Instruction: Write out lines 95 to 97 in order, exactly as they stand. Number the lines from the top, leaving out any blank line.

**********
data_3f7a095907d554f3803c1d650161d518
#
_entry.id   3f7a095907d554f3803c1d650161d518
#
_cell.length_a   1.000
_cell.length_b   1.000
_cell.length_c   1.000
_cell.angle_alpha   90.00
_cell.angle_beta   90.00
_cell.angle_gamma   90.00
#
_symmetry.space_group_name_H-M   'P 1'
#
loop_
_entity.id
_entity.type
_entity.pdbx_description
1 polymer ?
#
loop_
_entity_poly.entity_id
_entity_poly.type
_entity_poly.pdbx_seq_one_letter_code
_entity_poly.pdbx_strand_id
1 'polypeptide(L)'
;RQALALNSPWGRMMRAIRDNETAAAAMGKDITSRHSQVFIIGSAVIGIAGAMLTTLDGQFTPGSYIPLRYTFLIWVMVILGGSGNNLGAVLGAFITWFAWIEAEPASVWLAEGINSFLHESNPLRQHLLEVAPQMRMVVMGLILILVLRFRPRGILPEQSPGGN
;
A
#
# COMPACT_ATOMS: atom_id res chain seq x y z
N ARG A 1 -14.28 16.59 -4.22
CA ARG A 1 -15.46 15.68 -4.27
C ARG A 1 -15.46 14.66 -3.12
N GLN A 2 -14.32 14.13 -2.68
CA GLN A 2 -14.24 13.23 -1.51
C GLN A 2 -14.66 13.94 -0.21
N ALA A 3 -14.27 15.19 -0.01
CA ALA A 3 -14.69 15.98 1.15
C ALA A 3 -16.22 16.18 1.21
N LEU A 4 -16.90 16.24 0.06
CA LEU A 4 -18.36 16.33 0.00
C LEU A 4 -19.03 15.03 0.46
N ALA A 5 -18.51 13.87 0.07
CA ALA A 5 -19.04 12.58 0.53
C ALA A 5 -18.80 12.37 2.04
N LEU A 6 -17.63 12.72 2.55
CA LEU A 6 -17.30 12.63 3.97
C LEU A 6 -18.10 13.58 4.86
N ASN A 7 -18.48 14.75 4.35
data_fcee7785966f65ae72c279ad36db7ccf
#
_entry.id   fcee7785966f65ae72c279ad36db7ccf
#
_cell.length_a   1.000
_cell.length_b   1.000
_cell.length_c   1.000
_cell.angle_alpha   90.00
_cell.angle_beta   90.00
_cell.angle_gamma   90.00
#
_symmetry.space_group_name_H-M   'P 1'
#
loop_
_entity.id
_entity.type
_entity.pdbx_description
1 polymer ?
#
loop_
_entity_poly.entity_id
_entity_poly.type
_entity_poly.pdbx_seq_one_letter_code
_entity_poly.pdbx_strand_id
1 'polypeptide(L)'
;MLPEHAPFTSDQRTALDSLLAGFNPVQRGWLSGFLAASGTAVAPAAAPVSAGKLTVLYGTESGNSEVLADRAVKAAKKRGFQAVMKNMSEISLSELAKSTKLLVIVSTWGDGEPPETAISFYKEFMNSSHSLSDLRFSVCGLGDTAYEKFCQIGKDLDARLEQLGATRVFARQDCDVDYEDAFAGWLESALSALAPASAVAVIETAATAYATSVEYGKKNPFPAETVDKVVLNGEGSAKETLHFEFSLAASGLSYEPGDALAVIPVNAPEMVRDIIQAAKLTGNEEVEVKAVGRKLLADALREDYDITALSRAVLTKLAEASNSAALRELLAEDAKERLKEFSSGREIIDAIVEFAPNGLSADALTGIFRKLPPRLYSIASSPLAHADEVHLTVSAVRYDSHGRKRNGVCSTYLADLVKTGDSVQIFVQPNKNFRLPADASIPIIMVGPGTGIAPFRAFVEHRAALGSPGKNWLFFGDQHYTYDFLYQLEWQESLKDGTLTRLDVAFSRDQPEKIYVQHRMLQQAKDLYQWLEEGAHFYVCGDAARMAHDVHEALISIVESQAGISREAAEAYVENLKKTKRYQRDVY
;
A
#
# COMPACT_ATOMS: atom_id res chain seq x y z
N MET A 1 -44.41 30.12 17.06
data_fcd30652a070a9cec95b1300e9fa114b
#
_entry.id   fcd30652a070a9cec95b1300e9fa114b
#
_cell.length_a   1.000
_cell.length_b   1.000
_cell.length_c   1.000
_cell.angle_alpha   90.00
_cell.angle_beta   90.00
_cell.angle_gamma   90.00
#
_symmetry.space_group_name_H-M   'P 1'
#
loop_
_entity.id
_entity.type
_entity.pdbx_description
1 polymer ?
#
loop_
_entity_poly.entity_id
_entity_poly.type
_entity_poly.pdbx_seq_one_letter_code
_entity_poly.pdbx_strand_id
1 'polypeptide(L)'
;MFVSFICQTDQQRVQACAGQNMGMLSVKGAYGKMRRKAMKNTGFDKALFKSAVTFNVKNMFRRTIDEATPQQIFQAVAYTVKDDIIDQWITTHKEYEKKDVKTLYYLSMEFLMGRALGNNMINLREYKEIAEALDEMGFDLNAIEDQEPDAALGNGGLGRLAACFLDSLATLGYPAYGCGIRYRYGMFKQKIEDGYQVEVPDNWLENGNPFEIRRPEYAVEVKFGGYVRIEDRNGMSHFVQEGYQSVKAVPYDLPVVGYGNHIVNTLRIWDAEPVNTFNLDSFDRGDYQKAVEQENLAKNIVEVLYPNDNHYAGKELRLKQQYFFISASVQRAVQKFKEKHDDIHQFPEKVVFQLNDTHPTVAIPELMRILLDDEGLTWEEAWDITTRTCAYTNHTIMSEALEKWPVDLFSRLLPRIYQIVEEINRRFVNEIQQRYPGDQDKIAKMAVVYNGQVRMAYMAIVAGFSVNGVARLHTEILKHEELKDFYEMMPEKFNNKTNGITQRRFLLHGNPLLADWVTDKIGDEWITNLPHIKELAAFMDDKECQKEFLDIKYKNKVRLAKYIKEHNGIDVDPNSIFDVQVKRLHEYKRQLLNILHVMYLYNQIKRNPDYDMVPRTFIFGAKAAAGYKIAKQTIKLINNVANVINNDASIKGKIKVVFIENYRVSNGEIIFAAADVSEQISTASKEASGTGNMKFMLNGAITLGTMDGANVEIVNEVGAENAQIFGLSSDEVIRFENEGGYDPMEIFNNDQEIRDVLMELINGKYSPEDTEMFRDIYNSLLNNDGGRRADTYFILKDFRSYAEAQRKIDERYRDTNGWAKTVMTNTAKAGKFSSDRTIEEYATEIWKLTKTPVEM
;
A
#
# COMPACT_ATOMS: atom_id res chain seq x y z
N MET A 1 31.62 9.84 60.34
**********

_entity.id
_entity.type
_entity.pdbx_description